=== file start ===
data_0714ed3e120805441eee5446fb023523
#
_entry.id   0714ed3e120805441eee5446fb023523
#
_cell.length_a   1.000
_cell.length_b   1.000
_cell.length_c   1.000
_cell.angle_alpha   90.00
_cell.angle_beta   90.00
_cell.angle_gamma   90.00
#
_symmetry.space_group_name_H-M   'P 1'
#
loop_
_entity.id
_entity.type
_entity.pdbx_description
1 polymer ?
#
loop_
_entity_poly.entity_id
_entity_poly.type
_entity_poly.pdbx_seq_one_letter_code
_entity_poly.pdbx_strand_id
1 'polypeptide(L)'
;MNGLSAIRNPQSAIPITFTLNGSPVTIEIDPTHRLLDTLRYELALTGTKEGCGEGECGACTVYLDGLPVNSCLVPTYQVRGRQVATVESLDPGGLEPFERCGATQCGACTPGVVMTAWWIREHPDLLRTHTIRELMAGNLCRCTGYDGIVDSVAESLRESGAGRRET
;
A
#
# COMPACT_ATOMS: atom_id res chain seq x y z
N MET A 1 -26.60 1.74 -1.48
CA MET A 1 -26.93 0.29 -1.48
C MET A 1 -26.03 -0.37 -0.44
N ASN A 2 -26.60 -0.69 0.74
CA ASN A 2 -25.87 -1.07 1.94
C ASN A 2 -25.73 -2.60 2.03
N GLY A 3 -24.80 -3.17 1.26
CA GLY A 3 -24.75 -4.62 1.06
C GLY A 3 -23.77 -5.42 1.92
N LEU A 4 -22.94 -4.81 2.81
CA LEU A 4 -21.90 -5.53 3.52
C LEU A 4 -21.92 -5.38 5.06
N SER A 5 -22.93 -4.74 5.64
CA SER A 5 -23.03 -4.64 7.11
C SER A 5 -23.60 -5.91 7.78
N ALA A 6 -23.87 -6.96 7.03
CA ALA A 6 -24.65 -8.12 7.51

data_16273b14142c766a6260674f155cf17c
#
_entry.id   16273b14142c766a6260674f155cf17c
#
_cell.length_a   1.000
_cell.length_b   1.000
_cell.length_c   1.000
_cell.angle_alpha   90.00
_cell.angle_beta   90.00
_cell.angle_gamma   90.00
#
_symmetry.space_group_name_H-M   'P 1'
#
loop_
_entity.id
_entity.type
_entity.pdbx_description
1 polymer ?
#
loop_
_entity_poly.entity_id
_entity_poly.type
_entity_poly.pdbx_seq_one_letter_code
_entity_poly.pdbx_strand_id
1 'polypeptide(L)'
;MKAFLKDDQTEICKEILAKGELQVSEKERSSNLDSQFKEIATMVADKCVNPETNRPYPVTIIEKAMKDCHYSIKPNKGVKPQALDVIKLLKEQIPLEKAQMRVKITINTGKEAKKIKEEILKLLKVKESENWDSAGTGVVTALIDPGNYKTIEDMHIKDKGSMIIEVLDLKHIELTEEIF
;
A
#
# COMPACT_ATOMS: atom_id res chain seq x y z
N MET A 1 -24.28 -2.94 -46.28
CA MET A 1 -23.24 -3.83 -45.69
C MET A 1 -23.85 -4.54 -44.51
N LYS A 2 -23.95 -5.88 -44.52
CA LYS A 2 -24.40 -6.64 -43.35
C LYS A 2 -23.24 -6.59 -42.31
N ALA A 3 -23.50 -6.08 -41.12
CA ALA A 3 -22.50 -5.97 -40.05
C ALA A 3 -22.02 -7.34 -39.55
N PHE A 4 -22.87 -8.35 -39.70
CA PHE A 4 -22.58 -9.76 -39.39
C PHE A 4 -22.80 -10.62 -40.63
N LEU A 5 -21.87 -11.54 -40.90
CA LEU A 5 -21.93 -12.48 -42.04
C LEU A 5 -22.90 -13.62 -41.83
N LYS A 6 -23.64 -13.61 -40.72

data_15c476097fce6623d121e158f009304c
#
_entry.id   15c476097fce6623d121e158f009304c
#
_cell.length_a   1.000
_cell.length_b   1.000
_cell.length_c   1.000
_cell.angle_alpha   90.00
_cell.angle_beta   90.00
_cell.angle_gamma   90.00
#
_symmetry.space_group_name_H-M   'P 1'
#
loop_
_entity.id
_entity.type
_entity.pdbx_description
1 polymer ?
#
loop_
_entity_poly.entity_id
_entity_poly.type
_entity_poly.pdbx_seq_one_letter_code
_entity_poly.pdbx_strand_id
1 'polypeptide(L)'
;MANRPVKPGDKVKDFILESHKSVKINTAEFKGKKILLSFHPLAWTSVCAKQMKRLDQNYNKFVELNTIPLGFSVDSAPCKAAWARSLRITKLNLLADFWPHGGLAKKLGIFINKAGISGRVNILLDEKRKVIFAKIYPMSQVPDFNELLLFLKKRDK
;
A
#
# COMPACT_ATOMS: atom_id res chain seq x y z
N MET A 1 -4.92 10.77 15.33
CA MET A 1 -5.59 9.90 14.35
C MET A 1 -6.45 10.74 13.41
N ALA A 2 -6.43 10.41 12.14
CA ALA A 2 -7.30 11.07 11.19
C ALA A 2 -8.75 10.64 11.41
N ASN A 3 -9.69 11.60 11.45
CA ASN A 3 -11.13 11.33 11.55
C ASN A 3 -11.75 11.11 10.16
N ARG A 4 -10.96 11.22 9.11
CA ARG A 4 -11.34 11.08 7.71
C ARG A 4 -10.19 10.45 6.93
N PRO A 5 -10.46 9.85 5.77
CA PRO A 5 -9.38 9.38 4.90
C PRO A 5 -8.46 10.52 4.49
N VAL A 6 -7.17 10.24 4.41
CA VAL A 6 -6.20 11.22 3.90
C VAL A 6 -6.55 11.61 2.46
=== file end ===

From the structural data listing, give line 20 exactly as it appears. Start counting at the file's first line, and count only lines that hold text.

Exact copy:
loop_